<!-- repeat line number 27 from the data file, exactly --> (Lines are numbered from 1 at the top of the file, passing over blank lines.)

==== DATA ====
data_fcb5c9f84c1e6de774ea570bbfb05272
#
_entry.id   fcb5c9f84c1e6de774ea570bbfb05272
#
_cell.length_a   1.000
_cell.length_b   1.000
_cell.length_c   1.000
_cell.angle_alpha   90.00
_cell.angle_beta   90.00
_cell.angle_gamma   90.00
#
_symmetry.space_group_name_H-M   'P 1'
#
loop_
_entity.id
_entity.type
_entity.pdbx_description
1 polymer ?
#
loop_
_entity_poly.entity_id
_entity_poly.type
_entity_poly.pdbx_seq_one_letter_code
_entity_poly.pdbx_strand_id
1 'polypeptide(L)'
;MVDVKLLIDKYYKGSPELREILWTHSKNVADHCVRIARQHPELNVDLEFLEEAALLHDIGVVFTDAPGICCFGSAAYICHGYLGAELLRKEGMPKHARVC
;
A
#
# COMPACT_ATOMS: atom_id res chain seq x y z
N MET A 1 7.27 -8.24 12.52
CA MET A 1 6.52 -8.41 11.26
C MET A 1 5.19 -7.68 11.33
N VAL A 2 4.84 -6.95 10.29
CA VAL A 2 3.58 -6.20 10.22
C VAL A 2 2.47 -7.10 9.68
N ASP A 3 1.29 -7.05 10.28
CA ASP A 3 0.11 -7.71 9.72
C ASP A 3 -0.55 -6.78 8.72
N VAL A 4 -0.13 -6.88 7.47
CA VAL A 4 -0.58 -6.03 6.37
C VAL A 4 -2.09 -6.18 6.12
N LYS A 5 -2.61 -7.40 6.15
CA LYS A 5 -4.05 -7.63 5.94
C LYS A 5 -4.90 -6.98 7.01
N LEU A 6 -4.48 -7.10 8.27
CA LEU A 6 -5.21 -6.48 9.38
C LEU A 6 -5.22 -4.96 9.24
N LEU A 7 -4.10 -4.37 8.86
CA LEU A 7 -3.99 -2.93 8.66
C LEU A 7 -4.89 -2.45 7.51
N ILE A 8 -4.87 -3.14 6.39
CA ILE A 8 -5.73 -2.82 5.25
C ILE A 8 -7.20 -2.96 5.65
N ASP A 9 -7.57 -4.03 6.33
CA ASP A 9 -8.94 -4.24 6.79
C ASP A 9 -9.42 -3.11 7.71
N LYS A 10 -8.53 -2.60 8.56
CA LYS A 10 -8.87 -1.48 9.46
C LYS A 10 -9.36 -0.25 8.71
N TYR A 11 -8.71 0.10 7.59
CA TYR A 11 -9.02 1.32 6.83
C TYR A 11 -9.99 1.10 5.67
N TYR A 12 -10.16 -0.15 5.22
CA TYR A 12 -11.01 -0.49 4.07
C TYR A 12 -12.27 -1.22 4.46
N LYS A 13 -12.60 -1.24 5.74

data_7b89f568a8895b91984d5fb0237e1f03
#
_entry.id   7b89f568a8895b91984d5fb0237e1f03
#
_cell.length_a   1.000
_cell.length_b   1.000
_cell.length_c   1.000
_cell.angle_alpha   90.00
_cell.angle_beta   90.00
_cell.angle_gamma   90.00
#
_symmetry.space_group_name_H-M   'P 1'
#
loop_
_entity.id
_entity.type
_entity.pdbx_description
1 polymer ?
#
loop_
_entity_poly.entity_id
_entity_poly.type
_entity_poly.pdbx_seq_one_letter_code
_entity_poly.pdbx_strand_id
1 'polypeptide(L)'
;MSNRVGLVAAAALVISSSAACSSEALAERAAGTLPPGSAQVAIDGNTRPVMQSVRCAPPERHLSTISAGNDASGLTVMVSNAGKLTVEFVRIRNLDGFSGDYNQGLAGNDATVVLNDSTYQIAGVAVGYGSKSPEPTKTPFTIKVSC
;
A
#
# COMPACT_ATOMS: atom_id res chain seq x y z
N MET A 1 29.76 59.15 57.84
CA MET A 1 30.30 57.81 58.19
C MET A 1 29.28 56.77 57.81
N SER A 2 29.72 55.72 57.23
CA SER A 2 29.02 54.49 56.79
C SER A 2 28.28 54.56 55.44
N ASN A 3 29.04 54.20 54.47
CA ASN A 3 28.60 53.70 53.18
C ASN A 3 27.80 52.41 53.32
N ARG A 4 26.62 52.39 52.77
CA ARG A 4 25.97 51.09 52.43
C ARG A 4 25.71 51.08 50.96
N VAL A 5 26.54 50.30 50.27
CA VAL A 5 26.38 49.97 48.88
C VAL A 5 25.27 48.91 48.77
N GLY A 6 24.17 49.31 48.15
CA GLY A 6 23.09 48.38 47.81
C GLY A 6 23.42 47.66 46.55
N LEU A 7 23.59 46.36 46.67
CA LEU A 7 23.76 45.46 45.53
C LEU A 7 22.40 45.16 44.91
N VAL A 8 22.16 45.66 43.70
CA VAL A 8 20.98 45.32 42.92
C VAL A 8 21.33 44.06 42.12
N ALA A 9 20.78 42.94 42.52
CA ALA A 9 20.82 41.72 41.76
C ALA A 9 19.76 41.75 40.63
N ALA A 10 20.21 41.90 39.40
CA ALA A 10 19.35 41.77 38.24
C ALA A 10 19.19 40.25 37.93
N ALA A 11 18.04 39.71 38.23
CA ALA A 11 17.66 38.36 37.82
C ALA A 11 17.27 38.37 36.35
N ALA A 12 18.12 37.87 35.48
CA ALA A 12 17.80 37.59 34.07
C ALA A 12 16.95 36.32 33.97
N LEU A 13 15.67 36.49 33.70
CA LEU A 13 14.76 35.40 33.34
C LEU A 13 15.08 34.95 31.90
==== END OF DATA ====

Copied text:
;